Let’s jump right into it!
2010 — Olive Kitteridge by Elizabeth Strout
My mom read this first and said, “You must read this!!!” She was right. Though I’m sure it had been done before, Olive was my first novel told in what at first seemed like unrelated short stories. Brilliant writing and Brilliant story telling. Though it has been 10 years since we met, I can’t for more Olive time and am eager to read Olive, Again which I’ve heard rave reviews.
2011 — Gilead: A Novel by Marilynne Robinson
I wrote in my notebook, “Beautiful. Simply beautiful. As one reviewer wrote, ‘The disarmingly simple prose in the novel is filled with profound wisdom.’ What started out as a letter to his young son by his elderly father turned in a reflection and the complexities of life.”
In December I read Lila, the third book with these characters. It gives the background to his young wife. This year I plan to reread Gilead.
2012 — The Beginner’s Goodbye: A Novel by Anne Tyler
From Amazon: “Crippled in his right arm and leg, Aaron grew up fending off a sister who constantly wanted to manage him. So when he meets Dorothy, an outspoken, independent young woman, she’s like a breath of fresh air. He marries her without hesitation, and they have a relatively happy, unremarkable marriage. Aaron works at his family’s vanity-publishing business, turning out titles that presume to guide beginners through the trials of life. But when a tree crashes into their house and Dorothy is killed, Aaron feels as though he has been erased forever. Only Dorothy’s unexpected appearances from the dead—in their house, on the roadway, in the market—help him to live in the moment and to find some peace. Gradually, Aaron discovers that maybe for this beginner there is indeed a way to say goodbye.”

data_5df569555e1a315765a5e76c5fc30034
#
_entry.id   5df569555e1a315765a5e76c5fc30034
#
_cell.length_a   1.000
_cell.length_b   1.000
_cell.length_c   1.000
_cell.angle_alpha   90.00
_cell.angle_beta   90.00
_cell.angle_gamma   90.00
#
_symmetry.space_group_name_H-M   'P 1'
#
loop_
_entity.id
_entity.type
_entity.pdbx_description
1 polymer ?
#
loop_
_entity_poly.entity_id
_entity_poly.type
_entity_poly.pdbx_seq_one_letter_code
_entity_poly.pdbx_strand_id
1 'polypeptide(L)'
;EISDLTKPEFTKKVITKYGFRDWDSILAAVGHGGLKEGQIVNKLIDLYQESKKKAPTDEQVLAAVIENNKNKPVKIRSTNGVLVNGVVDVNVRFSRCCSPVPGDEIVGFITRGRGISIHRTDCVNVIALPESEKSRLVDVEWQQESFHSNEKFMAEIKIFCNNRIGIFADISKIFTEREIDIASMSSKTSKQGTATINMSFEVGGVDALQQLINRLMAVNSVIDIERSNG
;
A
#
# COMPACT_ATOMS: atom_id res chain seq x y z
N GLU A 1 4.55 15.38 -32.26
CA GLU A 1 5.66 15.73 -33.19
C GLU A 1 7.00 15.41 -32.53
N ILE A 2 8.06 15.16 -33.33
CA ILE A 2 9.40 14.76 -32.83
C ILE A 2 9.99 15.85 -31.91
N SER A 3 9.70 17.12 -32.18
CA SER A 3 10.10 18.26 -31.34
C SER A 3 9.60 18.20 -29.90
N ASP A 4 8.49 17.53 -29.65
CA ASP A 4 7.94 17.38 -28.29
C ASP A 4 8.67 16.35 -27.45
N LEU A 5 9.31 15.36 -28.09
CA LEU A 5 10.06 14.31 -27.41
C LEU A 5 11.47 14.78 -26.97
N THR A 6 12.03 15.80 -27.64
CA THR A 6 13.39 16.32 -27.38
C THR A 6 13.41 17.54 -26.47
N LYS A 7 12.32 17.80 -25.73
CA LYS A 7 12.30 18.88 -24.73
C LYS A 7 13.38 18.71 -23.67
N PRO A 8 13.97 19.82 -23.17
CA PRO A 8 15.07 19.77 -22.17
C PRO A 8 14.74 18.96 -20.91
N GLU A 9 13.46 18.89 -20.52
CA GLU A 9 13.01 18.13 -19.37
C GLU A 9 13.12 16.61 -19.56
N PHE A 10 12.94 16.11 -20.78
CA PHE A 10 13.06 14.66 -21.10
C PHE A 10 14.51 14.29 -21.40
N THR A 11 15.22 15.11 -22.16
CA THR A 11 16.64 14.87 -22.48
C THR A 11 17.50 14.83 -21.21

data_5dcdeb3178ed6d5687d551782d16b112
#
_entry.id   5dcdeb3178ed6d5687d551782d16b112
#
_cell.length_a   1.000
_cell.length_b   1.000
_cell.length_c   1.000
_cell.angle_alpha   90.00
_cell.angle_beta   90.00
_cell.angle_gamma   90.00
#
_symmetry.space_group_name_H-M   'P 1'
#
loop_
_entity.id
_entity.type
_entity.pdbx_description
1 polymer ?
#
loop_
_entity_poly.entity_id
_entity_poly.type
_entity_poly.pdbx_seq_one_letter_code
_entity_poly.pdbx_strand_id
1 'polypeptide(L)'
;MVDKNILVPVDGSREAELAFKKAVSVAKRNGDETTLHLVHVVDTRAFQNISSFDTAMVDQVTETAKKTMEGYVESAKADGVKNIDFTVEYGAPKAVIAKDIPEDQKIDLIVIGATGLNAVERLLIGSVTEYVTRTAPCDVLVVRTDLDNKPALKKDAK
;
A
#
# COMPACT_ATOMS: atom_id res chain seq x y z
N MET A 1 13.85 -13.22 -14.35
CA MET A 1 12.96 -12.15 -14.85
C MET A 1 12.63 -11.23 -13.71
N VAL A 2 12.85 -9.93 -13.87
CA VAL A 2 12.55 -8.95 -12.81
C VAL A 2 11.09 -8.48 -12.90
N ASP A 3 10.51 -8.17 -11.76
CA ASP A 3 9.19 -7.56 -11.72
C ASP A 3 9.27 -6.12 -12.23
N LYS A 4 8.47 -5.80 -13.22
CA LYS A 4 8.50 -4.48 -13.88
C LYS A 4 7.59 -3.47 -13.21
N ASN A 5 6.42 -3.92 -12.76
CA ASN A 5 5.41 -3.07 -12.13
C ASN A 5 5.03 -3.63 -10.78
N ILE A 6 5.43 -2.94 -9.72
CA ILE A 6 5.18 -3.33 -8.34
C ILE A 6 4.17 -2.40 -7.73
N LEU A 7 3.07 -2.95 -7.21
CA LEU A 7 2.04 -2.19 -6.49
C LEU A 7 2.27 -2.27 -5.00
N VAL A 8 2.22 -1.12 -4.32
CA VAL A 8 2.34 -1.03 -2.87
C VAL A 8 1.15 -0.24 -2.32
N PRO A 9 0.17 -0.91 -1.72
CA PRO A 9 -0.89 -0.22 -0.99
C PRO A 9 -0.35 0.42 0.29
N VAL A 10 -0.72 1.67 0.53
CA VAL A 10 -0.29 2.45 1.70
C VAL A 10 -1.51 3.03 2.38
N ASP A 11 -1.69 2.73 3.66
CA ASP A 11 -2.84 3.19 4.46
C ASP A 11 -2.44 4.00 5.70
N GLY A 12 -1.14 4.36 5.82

Are you beginning to notice a theme of what I’m drawn to? People further down life’s path that want to make a difference. Good grief, this feels a bit like baring my soul and we are only to 2012. Carry on, Amy. Carry on.
2013 — Crossing to Safety by Wallace Stegner
I’ll be honest, I have four “best” of nonfiction books for that year and no first time reads in novels that stood out. I did reread Crossing to Safety and absolutely loved it. 2013 is the year I transitioned from China to America after nearly 20 years. Nonfiction was helping me make sense of my world more than fiction was at that point. I highly recommend Crossing to Safety. And just now,
2014 — And the Mountains Echoed by Khaled Hosseini
I wrote, “Wow! I don’t read much fiction, but maybe I should read more. Hosseini did an amazing job telling an epic story spanning three countries, five decades, and multiple story lines with grace and dexterity.
Bookended by brother and sister Abdullah and Pari, this note from Abdullah to Pari moves me. It was written after he was diagnosed with Alzheimers and before they were reunited.
“‘They tell me I must wade into waters, where I will soon drown. Before I march in, I leave this on the shore for you. I pray you find it, sister, so you will know what was in my heart as I went under.'”